Create Utility classes to represent in-memory Databases. For simplicity, we are not interacting with Databases. DevDatabaseUtil class represents DEV database and ProductionDatabaseUtil class represents PROD database with some data.

Create a ProjectDAO class to represent DAO Layer.

Now it’s time to implement Conditional checking by using@Conditional annotation. Both condition checking classes implements Spring’s Condition interface matches() method. Both Conditional classes checks for “database.name” from environment. If this values is “dev”, then DevDataSourceCondition’s matches() method returns true. Otherwise false. In the same way, if this property value is “prod”, then ProdDataSourceCondition’s matches() method returns true. Otherwise false.

Create Spring’s Java-based configuration classes

Now it’s time to write JUnits to test Spring’s @Conditional classes.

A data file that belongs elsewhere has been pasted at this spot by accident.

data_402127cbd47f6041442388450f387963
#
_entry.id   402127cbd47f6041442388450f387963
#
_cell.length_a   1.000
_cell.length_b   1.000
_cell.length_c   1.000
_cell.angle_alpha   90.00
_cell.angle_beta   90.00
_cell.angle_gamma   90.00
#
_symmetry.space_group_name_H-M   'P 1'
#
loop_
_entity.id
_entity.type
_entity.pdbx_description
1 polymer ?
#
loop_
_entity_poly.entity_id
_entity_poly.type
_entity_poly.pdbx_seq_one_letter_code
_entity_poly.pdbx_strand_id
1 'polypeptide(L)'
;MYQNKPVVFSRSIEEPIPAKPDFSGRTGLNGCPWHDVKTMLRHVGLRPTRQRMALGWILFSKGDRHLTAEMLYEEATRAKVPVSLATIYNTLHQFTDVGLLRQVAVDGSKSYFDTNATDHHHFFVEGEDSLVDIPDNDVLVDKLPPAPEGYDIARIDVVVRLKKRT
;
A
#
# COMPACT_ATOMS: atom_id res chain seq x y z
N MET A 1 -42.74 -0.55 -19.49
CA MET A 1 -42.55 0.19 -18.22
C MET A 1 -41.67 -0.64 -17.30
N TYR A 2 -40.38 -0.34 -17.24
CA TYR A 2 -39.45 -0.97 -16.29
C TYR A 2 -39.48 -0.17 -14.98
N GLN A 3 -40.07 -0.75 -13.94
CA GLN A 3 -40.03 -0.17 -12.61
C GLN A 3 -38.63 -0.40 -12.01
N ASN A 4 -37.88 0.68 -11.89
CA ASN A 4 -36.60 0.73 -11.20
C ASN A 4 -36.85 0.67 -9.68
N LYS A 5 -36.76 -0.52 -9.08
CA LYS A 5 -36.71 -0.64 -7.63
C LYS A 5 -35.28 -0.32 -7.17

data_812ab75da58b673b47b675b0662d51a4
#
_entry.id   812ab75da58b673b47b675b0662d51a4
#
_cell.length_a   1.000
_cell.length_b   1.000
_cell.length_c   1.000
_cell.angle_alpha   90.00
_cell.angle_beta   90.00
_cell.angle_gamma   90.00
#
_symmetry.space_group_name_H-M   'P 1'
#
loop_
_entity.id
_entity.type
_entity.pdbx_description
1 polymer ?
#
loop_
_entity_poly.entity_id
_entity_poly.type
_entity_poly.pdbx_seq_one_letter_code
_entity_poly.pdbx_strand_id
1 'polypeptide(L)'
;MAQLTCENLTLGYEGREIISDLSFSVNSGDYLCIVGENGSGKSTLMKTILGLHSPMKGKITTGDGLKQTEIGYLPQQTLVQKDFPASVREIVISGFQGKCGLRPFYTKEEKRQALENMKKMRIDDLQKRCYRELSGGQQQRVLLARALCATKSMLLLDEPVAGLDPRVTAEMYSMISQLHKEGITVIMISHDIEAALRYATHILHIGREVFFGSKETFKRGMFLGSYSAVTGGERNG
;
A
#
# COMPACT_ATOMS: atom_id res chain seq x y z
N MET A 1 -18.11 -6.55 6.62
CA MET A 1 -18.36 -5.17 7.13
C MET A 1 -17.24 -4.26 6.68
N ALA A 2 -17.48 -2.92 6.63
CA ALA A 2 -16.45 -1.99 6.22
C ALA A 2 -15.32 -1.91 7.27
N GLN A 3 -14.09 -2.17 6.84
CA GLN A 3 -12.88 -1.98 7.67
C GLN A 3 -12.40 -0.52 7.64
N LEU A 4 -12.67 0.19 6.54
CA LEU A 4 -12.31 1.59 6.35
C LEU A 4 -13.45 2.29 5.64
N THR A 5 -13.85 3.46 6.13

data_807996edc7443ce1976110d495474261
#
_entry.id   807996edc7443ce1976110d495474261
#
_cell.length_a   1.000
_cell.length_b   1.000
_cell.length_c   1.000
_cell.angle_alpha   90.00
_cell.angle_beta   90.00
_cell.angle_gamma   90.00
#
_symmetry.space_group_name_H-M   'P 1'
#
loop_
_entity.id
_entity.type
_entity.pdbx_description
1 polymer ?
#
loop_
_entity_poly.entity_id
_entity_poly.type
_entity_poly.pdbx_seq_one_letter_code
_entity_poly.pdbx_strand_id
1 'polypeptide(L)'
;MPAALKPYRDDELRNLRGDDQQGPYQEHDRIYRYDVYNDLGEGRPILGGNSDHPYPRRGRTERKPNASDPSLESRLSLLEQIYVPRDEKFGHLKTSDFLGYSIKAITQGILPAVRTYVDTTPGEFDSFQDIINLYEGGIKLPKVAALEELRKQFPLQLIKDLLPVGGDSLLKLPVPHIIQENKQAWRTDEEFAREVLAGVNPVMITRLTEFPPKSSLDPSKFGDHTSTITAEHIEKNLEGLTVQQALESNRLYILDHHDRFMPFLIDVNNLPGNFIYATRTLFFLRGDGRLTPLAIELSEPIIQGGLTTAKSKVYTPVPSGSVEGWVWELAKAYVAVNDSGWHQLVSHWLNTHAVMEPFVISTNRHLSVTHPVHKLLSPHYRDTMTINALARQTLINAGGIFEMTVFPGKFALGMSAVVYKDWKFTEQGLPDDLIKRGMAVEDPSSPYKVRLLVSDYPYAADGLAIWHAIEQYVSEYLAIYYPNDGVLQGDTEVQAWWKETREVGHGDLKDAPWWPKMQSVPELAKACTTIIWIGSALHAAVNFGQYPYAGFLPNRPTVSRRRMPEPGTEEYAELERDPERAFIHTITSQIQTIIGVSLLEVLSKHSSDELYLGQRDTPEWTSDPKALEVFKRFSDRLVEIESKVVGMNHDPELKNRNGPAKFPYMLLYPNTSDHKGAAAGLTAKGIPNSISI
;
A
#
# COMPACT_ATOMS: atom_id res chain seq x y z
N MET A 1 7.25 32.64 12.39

Spring Profiles

A Spring application can be configured to behave differently in different environments using different profiles. For example, you can register beans based on what kind of database you’re running (development, production, test).

You can then configure a deployment to run using zero or more profiles, by providing a spring.profiles.active property. For example, to run the application using production and dev profile, add the following line in application.properties:

To test it, let’s create two classes responsible for database datasource setup and then run our application with datasource configuration setup based on active profile.

To inject our DatasourceConfig interface; depending on the active profile we need to create a ‘test’ class. Spring will injects DevDatasourceConfig or ProductionDatasourceConfig bean:

When the “dev” profile is active spring injects DevDatasourceConfig object, and on call of setup() method following is the output:

To see a list of active profiles you just need to inject Environment and then iterate through a list of active profiles.
When you’ll run our app, tou should get a list of active profiles: